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Colonel Bartlett to Meshech Weare



Philadelphia, February 26, 1776.

SIR: The enclosed order of Congress, of the 23d instant, I am directed to transmit to our Colony, and I make no doubt (if they have not already) they will speedily comply with the recommendations.


The necessity of arms and ammunition for our defence, and the danger of disappointment, shows the necessity of our using our utmost efforts to be supplied as much as may be within ourselves. And though I can, with pleasure, inform you that large quantities of powder and saltpetre have arrived here, and more is daily expected, yet, as we have reason to believe that as soon as the spring opens, our harbours will be much infested by the British cruisers, who have orders to seize all American vessels, and as large quantities of military stores will be wanted for sea, as well as land service, I humbly conceive it will be prudent to endeavour to supply ourselves with the necessaries of life and defence within ourselves, and leave as little to the uncertainty of winds, weather, and enemies, as possible, at least for the present.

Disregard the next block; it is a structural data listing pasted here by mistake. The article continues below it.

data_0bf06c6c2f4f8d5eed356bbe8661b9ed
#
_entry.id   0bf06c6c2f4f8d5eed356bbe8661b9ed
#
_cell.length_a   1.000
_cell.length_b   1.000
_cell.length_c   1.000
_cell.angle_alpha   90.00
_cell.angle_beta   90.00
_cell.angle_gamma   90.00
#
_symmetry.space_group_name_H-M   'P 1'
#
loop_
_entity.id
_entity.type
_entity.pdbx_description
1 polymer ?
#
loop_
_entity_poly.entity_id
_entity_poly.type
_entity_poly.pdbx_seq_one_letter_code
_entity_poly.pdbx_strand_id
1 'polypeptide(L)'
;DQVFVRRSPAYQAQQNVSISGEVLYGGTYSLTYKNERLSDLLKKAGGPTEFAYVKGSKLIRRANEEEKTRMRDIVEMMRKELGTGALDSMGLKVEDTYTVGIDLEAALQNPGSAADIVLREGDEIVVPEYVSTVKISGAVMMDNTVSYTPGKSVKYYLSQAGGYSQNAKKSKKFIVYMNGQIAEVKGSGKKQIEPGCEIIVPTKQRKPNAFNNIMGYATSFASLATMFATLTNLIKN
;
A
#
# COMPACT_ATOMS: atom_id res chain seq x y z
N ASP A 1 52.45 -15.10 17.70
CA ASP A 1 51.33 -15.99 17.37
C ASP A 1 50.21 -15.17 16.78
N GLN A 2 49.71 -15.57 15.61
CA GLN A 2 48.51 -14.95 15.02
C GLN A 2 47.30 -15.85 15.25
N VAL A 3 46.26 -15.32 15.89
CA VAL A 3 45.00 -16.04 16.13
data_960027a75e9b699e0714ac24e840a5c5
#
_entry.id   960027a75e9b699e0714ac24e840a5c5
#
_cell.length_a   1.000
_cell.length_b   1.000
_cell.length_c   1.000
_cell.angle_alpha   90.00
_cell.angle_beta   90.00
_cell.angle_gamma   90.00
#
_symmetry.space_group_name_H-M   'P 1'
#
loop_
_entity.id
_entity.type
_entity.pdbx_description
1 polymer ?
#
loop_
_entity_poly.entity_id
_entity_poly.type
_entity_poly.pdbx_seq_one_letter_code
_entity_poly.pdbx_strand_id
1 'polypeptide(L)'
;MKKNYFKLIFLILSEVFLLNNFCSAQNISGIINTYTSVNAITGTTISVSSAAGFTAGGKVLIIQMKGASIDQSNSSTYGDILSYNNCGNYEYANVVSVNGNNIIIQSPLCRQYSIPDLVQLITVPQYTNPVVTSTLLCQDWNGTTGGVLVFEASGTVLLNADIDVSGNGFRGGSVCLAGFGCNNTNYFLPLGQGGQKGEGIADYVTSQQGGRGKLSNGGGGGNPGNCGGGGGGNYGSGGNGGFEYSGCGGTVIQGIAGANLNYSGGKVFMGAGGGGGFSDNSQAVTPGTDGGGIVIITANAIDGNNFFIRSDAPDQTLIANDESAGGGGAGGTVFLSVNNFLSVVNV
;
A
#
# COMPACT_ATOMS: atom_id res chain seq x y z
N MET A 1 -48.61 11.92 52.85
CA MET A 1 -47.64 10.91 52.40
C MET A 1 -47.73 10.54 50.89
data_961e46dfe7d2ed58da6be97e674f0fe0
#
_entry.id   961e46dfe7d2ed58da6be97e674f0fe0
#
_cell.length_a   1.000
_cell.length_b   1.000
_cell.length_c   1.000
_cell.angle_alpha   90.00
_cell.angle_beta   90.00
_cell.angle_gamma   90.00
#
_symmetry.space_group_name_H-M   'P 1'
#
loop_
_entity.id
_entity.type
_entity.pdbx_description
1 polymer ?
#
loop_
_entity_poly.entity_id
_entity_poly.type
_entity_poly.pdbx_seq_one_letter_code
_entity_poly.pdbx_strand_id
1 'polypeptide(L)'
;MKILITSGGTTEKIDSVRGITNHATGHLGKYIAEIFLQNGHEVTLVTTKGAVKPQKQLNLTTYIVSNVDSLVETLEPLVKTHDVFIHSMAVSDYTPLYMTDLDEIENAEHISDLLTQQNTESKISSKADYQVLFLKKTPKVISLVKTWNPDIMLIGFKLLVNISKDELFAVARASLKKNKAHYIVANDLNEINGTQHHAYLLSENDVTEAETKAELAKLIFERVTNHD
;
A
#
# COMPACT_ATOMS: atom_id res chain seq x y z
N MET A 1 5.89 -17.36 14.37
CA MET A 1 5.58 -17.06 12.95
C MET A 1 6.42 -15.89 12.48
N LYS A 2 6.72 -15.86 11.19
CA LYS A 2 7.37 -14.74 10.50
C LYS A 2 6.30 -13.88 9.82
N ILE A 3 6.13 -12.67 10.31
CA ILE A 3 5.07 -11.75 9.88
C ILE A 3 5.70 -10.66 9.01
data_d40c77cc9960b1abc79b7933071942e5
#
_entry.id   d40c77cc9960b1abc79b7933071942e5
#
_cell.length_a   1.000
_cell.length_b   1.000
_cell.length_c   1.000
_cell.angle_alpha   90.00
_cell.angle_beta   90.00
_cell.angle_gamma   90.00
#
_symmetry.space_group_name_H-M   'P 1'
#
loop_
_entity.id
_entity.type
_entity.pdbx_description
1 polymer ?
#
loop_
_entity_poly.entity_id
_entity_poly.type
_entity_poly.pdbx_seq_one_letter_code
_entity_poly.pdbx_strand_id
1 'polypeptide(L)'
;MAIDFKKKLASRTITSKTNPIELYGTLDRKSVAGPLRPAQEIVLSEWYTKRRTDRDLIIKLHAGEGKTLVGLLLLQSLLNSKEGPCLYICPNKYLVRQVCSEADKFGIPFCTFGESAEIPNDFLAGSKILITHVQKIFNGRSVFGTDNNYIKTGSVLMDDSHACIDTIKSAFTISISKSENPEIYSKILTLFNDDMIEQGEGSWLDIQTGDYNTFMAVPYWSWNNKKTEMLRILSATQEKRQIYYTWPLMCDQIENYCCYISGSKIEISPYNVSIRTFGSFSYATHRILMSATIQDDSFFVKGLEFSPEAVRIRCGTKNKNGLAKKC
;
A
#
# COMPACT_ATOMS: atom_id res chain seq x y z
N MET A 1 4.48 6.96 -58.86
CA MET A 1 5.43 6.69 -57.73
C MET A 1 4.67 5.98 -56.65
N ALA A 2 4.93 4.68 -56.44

You will please, sir, to see that the several orders of our Convention or Assembly for manufacturing arms, gunpowder, and saltpetre, be transmitted to me, and an account of what has been done in consequence of such orders, as it is necessary the Congress should know, as soon as may be, the true stale of all the Colonies, with regard to their supplying themselves with these necessary articles; and when our Assembly meets, you will please to lay these resolves before them, and, in the mean time, communicate them to the Council or Committee of Safety, or whoever they have left to transact business in their recess.

I am, your most obedient servant,

To the Honourable Meshech Weare, Esq.